Author(s): Ford DE
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Abstract Depression and comorbid chronic medical conditions such as coronary heart disease, diabetes mellitus, and osteoarthritis are frequently seen in the primary care setting, and the interaction of these illnesses can complicate diagnostic and treatment efforts. Although the etiologies of these bidirectional associations are not well understood, a number of negative outcomes are apparent, and challenges exist at patient, provider, and healthcare system levels to better recognize and treat depression in patients with chronic medical comorbidity. Such patients are more likely to present with somatic complaints, engage in unhealthy behaviors, harbor unhealthy thoughts or cognitions, and are less likely to comply with therapeutic recommendations. Primary care encounters often represent the only opportunities for these patients to address these issues and obtain the professional attention their depression requires. For clinicians, forging empathetic partnerships with patients, prescribing appropriate treatments, and closely monitoring symptoms and therapeutic progress are invaluable for optimal management of both affective and medical disorders. Further opportunities to improve care also exist at the healthcare system level, such as developing, funding, and implementing multimodal collaborative care models in the primary care setting.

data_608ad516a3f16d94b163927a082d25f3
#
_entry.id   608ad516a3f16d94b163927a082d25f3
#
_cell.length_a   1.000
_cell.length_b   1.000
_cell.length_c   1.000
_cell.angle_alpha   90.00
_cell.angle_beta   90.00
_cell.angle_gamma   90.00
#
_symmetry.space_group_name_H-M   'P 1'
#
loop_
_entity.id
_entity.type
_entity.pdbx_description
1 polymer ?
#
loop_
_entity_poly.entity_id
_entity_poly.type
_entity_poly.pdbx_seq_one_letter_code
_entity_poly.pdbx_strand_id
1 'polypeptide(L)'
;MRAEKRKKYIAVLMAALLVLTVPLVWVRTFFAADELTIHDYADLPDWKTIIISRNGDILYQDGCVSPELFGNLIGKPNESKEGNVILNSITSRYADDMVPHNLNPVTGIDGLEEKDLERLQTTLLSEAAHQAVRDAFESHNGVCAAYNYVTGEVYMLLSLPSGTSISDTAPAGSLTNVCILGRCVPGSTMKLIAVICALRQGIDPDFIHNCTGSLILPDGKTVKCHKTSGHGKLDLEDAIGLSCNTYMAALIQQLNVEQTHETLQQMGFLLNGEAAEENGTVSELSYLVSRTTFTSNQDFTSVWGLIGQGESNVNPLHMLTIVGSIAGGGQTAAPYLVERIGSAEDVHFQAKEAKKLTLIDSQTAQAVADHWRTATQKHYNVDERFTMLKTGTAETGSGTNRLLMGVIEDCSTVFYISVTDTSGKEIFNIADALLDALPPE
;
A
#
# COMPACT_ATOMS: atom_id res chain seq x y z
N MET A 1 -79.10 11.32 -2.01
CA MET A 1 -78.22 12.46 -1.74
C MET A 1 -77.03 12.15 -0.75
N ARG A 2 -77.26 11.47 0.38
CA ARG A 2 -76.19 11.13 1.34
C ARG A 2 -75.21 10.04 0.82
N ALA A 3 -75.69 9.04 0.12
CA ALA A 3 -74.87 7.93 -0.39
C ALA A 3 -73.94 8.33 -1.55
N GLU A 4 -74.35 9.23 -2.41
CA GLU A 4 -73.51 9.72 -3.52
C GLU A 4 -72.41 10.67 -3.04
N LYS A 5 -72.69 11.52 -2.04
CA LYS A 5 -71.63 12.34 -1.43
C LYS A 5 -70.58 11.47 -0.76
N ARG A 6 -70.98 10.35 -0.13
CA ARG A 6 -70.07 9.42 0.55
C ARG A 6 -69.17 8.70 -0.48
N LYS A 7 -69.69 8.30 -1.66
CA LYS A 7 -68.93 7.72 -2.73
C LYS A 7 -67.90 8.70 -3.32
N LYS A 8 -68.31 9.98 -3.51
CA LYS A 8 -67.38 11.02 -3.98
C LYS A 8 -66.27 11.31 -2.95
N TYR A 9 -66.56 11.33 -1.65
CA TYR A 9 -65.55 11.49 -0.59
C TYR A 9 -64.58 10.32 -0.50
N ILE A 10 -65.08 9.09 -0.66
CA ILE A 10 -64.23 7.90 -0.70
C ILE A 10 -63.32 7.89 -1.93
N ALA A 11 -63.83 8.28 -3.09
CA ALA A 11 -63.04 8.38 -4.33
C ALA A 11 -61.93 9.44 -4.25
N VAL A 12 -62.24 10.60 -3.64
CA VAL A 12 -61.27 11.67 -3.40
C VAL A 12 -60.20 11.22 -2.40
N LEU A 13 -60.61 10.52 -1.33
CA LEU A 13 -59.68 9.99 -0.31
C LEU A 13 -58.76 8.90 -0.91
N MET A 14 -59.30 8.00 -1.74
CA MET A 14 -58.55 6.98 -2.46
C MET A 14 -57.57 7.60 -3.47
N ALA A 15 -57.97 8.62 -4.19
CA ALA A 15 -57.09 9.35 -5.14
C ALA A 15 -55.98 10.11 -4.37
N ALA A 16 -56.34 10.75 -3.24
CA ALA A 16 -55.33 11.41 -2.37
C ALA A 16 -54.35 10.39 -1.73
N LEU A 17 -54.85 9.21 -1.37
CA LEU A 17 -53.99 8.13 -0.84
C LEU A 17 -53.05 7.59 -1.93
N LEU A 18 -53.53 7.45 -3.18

This article was published in Am J Med
and referenced in Journal of Depression and Anxiety